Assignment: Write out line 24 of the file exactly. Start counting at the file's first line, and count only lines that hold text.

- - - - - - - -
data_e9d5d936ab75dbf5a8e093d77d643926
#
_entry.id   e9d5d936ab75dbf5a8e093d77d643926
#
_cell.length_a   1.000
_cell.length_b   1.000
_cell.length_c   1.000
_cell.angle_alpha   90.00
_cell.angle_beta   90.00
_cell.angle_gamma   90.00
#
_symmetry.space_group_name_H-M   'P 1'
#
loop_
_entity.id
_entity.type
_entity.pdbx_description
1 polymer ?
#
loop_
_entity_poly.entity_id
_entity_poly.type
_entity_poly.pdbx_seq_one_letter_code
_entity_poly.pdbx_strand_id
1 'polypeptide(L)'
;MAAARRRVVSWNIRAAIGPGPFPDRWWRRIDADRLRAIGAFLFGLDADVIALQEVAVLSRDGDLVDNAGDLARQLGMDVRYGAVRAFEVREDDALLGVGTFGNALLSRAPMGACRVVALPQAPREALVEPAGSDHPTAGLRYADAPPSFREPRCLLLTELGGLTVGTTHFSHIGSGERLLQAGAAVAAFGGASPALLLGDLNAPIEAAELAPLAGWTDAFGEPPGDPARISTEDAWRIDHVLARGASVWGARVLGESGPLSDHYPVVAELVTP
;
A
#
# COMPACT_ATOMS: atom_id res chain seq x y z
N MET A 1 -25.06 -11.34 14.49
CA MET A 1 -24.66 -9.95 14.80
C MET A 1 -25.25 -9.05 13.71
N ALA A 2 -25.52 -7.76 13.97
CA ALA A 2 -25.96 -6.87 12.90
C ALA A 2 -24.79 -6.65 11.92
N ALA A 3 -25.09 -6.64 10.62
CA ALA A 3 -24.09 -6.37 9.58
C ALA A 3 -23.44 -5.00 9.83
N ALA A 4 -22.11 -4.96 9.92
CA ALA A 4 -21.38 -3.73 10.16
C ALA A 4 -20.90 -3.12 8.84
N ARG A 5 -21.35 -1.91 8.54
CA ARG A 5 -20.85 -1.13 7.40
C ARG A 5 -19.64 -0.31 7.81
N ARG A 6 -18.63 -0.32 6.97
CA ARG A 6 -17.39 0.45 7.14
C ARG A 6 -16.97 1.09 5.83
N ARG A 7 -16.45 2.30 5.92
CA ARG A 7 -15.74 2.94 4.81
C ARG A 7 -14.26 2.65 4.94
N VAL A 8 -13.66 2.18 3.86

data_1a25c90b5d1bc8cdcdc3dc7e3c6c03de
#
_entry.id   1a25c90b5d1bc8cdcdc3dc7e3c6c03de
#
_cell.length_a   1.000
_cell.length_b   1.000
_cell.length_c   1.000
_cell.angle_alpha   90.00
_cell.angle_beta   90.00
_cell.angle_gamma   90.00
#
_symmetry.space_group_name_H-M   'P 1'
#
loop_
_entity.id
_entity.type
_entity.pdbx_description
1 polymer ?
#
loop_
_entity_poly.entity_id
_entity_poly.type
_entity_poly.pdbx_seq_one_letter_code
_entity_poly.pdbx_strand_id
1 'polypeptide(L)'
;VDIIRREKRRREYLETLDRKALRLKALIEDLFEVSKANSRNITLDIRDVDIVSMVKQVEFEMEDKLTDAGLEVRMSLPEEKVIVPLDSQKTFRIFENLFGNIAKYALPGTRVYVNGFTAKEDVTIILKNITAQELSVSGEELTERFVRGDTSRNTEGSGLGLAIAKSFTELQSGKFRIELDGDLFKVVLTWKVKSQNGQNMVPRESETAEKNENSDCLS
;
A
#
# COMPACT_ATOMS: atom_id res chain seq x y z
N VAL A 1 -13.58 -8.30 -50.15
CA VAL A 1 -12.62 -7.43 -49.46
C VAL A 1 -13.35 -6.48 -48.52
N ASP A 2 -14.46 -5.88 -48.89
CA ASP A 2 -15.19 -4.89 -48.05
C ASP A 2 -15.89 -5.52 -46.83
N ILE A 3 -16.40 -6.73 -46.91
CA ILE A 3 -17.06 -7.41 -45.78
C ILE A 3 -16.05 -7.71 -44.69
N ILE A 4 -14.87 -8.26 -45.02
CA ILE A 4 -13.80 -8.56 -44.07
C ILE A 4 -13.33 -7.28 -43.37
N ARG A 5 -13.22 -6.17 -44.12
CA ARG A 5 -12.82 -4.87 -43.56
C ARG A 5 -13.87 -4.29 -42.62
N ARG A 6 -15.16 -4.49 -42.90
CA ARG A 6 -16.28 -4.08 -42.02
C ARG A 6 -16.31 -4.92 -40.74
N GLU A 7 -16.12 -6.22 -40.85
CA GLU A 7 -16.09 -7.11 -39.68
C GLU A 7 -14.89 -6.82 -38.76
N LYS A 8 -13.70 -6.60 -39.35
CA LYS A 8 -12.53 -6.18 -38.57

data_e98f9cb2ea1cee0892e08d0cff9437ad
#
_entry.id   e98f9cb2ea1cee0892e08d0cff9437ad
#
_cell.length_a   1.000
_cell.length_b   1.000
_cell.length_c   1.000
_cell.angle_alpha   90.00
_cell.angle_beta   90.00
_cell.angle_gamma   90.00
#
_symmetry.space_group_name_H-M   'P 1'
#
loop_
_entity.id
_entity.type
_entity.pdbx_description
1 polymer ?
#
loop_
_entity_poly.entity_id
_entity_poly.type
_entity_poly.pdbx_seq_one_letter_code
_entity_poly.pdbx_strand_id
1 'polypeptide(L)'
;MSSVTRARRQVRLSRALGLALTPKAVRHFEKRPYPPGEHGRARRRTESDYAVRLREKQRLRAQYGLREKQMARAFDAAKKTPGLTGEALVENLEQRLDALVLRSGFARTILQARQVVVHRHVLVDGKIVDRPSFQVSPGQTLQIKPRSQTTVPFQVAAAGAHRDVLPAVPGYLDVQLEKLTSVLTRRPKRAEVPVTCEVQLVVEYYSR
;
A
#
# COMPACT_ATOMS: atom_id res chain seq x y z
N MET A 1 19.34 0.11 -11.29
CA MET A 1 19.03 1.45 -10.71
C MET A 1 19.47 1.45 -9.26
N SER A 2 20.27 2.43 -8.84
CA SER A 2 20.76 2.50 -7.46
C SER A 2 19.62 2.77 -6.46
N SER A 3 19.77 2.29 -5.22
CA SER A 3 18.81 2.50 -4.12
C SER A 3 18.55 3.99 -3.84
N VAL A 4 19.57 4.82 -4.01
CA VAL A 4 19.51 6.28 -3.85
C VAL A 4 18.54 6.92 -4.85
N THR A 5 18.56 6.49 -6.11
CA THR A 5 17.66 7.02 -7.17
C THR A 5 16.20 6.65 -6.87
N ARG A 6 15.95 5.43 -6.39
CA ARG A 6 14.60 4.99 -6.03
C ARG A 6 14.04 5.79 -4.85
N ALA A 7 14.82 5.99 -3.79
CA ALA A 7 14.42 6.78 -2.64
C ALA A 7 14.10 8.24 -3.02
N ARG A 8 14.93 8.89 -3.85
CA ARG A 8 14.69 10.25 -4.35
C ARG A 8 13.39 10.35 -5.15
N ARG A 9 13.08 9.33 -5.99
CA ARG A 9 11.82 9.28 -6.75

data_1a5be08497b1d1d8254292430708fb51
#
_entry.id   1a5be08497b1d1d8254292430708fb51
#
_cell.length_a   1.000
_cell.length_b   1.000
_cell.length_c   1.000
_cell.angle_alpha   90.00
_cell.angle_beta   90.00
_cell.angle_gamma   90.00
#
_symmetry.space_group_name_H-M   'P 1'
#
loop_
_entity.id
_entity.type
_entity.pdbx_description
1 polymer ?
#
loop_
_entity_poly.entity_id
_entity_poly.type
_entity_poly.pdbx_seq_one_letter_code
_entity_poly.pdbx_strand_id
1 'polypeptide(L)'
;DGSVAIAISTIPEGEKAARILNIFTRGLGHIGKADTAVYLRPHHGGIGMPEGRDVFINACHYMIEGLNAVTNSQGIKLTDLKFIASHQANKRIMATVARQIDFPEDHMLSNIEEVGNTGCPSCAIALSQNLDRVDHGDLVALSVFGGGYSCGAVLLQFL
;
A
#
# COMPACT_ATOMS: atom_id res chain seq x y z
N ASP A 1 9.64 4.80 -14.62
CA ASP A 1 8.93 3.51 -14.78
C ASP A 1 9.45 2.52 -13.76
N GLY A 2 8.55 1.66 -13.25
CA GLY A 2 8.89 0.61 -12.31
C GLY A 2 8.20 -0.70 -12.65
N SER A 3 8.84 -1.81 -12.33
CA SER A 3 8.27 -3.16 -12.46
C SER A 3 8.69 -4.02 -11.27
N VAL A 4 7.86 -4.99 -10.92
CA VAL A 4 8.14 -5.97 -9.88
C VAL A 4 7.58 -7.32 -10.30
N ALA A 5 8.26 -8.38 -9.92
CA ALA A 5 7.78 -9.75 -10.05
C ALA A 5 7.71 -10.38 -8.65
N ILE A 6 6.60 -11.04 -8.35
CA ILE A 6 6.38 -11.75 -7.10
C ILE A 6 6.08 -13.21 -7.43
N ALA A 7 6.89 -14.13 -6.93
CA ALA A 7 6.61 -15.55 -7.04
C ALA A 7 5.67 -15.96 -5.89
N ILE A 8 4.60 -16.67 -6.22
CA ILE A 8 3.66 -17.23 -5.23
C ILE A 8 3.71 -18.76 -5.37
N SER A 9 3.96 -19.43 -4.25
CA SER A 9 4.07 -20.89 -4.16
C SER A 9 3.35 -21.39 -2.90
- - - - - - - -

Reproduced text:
_entity_poly.pdbx_strand_id